XP SP2 passes security experiment

Service Pack 2 really does prevent hackers breaking in to XP systems, according to USA Today.

The news service performed an experiment to place a number of computers online to see how long it would take before they were hijacked.

Unprotected ‘vanilla’ installations of Windows XP lasted less than four minutes before being compromised. And within 12 minutes three separate attacks had been successful, using a series of techniques exploited by the Blaster and Sasser worms.

After being hooked up to the Internet, all the systems fell prey to a barrage of automated attacks. That a Windows XP machine with SP1 was averaging 341 attacks an hour may come as small surprise, but almost on a par was the Mac OS X machine, subjected to an average of 339 attacks an hour over the course of the two week experiment. One would have thought that with a 90 per cent market share of the desktop space, there would be a far larger differential.

Conversely, the XP system with SP2 installed – which boosts security levels by turning on the firewall for example – only had to fend off 3.4 attacks an hour. Indeed adding even a basic firewall to XP SP1 reduced the attack levels to 2.1. A Linspire Linux machine, again with a firewall activated, improved this still further to 1.9 attacks per hour.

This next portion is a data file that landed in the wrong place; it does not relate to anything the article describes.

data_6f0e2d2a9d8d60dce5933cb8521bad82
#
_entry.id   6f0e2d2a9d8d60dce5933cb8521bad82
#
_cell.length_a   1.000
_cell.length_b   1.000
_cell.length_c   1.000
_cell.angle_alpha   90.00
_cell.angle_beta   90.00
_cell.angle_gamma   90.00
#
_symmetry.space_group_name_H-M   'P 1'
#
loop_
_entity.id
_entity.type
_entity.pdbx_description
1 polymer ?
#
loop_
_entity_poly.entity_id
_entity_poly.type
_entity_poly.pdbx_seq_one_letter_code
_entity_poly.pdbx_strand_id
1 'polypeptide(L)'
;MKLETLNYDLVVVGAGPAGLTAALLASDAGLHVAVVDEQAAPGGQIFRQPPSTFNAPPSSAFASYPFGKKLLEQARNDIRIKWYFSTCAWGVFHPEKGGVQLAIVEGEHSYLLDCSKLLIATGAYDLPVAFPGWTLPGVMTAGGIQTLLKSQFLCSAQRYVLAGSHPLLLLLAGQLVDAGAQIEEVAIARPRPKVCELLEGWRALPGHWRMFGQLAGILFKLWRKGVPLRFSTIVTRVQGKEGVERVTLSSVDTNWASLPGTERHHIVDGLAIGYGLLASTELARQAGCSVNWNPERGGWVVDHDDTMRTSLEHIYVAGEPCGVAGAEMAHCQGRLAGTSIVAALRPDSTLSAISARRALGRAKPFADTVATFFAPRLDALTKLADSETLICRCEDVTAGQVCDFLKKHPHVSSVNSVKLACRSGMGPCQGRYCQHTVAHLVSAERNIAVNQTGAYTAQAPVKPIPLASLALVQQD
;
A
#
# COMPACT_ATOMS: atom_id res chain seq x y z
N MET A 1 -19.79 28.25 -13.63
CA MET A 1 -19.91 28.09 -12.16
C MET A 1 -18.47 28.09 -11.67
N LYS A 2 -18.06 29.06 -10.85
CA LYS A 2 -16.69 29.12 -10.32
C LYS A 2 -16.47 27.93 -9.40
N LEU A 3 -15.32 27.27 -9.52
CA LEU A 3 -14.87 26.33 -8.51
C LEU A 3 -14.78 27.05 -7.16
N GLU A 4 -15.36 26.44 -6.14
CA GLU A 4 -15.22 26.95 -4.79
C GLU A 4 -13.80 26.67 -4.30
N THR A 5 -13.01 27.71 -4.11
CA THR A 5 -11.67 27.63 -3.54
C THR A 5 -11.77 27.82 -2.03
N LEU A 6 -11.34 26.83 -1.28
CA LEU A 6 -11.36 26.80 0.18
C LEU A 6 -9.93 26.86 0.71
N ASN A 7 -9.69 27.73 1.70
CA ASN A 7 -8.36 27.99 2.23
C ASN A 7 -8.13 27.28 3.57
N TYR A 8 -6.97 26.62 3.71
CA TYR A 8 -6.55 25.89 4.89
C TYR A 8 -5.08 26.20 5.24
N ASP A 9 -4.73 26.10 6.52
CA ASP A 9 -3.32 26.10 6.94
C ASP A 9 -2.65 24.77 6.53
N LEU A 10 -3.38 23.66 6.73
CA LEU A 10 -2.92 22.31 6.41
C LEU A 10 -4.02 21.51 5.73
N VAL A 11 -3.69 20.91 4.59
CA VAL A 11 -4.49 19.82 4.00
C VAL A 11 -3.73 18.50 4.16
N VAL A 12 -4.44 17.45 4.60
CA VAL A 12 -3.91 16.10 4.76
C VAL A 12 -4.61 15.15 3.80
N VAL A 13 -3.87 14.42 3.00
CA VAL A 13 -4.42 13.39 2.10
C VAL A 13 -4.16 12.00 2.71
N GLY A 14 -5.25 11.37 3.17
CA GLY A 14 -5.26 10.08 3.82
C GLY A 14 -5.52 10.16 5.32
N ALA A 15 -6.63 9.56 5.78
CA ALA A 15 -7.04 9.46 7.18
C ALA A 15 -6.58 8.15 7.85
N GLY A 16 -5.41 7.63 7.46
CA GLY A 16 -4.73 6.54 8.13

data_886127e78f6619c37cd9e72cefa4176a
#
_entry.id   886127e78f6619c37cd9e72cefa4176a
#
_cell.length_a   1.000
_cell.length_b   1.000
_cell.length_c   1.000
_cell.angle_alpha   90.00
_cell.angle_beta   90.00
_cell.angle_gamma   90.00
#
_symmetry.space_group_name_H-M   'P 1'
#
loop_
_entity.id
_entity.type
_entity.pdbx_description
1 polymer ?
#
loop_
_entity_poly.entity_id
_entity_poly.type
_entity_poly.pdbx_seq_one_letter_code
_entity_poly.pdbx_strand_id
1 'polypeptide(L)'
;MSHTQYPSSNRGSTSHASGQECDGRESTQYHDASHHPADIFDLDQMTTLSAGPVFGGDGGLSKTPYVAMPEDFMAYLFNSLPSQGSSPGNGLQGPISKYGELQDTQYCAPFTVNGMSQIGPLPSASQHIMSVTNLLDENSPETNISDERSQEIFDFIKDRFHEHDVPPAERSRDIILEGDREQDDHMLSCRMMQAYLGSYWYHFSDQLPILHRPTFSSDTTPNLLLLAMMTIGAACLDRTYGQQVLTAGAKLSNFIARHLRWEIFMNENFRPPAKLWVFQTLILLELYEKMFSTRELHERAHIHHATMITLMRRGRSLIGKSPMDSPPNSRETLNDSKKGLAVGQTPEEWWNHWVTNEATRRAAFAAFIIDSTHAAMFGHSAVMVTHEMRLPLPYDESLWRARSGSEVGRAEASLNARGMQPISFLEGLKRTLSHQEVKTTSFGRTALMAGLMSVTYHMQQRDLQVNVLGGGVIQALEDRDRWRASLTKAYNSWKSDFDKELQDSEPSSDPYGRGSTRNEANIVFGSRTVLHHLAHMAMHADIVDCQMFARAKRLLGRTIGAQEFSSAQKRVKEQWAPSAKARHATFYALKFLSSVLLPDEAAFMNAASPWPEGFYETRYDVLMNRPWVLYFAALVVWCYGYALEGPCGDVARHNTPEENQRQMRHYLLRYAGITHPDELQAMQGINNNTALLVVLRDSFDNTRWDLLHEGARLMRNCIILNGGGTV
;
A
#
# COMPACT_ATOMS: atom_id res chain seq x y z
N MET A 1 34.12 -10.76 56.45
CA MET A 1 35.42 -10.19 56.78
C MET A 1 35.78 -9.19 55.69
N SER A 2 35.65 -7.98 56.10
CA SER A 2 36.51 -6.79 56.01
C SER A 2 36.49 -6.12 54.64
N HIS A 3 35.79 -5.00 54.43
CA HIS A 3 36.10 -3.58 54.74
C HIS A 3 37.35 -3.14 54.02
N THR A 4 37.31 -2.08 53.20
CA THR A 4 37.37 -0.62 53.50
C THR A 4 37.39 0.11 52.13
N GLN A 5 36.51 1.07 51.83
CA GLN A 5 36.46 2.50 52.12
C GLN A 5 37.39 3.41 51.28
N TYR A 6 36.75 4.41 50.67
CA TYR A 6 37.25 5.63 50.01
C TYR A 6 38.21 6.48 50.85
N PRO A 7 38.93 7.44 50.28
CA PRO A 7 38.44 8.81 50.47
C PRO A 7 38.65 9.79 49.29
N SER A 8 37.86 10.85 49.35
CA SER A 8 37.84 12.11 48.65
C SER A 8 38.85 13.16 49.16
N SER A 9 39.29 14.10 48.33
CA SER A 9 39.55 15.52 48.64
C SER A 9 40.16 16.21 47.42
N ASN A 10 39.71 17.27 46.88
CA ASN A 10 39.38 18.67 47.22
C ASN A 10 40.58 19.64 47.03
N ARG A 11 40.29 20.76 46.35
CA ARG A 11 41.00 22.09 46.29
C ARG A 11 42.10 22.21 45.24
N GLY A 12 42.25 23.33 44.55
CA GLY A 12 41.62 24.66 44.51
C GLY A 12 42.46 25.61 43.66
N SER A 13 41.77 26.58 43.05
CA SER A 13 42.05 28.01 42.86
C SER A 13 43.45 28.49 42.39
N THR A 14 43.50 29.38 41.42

The XP SP1 machine was broken into nine times, and a Dell box running Microsoft’s Small Business Server was compromised once. Neither were running a firewall. The Mac OS X box retained its integrity, despite no active firewall.

However, ultimately it was the firewall that really shored up defences – whether it was activated through the installation of SP2 or bought from a third party.

Microsoft told us that Windows XP has been sold with SP2 pre-installed since October, while OEMs have had the security add on since it was released to manufacturing even earlier. They will have had plenty of time to update the images they use to put the operating system on the computers they sell.

The moral of the story then is that anyone buying a new Windows XP computer should demand it is supplied with SP2. The risks of doing otherwise will be clear within four minutes of going online.

Microsoft offers safe computing advice at its website.

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